A tax incentive package was part of a final push to lure the SuperSonics to Oklahoma. It was signed into law by Governor Brad Henry on Thursday.
The News On 6's Chris Wright reports some say this incentive package is highway robbery. Others believe it will benefit all Oklahomans. It all depends on who you ask.
After Friday's decision by NBA owners, the SuperSonics move to Oklahoma City is not a matter of if, but when.
As part of the deal, the team will receive a rebate on a portion of its payroll taxes, an estimated $4 million a year.
Supporters of the incentives say the ends more than justify the means.
"It makes people start paying attention to Oklahoma a little more as a major force in urban areas, both in Oklahoma City and Tulsa," said Sheila Curley of the Tulsa Metro Chamber of Commerce.
But those who voted against it believe the Sonics owners are already benefitting from the move, and don't need any more millions.
"Well I look at it as Robin Hood in reverse, we're robbing from the poor and giving to the rich," said Republican Senator Randy Brogdon.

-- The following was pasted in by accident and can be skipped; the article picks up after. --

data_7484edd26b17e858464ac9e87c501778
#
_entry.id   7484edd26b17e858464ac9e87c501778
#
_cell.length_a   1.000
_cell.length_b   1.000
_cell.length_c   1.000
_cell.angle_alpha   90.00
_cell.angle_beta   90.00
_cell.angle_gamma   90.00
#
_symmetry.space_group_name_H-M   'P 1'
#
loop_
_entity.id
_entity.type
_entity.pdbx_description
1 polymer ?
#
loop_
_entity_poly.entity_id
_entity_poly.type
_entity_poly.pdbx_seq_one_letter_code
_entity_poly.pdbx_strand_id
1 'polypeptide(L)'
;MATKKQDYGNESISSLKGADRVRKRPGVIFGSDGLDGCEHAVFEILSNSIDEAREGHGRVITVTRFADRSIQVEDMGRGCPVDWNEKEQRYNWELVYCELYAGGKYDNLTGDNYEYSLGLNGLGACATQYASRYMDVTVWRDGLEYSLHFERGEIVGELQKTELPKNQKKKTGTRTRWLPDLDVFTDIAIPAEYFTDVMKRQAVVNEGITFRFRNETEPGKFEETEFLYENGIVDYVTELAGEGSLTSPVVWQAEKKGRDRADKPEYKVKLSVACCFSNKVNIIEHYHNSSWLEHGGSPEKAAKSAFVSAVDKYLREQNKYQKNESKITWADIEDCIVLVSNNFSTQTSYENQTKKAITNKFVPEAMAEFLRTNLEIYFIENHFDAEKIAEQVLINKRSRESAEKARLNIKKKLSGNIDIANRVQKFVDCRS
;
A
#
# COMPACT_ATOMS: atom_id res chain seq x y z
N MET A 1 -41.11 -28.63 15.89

The chamber of commerce counters that incentives won't cost taxpayers any more money.
Officials say the team will get a rebate on money it is generating, not funds that would have gone to road improvements or other projects.
"It's not even in existence right now. It's no money that's even out there, that would be taken away from another location to be given to them," said Curley.
Regardless, Senator Brogdon contends that all tax money generated by the team should go the state's general fund, so Oklahoma can profit from its new NBA team.
"This is the epitome of just taking money from someone and spending it on purposes that have nothing to do with good public policy," said Brogdon.
The SuperSonics are expected to create about 170 new jobs.
Senator Brogdon says the tax incentives actually violate the Oklahoma Constitution, and he expects there will be eventually be a lawsuit over the plan.